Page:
What is synthesis?
One of the question types you’ll see on the SAT Reading Test is called synthesis: these questions ask you to draw conclusions and make connections between 2 related passages or between passages and informational graphics. A note on the images in this article: all Reading Test items will be associated with a passage, but the passages are not included here. Each question pictured is just one example of how items in that category can look.Sub-topics within synthesis:
Analyzing multiple texts.
Questions will ask you to synthesize information from paired texts.
The first step to approaching questions like this is to make sure you understand the point that each passage is making – if you can’t say it in your own words, then you don’t really understand it!
Analyzing quantitative information.
Questions will ask you to analyze information from graphs, charts, tables, and other graphics in relation to the text.
Focus on the key words in the question – in this case, “purines” and “yeast DNA.” Then, find those words in the passage or the graphic. “Yeast” is the second row from the bottom of the table. You’re probably going to need to figure out which of the four bases (adenine, guanine, cytosine and thymine) are “purines.”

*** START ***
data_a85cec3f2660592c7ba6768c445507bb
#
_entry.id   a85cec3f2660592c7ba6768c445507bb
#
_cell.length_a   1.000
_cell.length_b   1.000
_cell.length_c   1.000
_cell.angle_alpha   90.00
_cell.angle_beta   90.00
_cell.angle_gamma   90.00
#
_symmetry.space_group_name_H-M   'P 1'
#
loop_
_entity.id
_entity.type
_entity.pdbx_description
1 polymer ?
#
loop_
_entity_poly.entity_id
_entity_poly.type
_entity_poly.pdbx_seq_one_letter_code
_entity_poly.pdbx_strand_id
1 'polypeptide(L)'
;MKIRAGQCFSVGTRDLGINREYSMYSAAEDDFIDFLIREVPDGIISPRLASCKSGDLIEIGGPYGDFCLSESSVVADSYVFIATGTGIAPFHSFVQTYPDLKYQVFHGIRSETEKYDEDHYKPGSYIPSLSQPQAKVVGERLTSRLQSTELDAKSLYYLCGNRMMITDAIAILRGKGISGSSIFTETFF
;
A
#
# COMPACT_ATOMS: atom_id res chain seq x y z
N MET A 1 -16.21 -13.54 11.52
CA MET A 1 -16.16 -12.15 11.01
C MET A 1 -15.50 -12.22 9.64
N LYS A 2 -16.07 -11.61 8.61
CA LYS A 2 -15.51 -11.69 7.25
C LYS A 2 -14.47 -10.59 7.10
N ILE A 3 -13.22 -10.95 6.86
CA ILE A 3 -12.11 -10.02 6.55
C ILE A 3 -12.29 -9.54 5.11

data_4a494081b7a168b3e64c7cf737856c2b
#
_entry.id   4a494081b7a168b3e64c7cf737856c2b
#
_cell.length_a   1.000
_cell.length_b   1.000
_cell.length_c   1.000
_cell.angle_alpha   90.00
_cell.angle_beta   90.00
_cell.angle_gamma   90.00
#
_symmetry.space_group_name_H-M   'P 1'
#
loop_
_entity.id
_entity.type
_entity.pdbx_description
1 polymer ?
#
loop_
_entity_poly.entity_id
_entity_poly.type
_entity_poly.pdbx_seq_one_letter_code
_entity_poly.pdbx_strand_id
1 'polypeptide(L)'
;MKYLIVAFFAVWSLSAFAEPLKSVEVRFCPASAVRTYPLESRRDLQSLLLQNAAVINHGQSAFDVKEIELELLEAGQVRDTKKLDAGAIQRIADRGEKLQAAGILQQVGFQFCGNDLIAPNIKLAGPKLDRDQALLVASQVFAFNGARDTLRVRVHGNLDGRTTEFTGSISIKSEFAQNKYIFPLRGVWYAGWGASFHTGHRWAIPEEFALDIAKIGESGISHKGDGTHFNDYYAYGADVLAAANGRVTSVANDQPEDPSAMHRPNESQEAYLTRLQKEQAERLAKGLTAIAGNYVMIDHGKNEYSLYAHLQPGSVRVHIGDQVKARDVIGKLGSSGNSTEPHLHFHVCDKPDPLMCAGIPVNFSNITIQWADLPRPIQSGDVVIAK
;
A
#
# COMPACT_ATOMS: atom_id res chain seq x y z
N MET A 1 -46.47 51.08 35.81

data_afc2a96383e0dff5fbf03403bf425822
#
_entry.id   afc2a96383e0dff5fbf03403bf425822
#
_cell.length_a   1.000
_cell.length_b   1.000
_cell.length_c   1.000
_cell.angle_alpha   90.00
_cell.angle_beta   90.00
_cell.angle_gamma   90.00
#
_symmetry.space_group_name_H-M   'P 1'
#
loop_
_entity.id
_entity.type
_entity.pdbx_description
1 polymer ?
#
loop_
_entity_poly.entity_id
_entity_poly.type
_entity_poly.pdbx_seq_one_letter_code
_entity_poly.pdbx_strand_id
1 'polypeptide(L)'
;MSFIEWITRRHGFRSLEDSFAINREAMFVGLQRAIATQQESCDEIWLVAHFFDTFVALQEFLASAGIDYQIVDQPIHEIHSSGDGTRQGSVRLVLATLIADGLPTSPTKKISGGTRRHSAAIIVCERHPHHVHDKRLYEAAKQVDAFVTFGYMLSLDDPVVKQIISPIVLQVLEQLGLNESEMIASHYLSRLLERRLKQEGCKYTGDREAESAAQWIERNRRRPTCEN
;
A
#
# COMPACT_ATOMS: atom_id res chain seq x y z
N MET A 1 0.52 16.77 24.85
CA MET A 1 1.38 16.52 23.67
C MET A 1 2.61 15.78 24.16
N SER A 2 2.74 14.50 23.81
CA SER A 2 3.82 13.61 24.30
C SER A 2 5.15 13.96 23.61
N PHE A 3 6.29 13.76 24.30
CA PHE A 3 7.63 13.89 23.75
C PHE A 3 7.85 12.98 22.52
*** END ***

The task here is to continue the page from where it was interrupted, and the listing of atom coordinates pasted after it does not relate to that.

Before you can answer this question, you need to make sure you understand what the “authors’ proposed pairing” is. Find that info in the passage and say it in your own words. Once you do that, you can move to the next step and check the table to see if the data agrees with that “pairing.”You will not need to know the names of these question types for the test, but this list gives you an idea of some of the types of items you will encounter.
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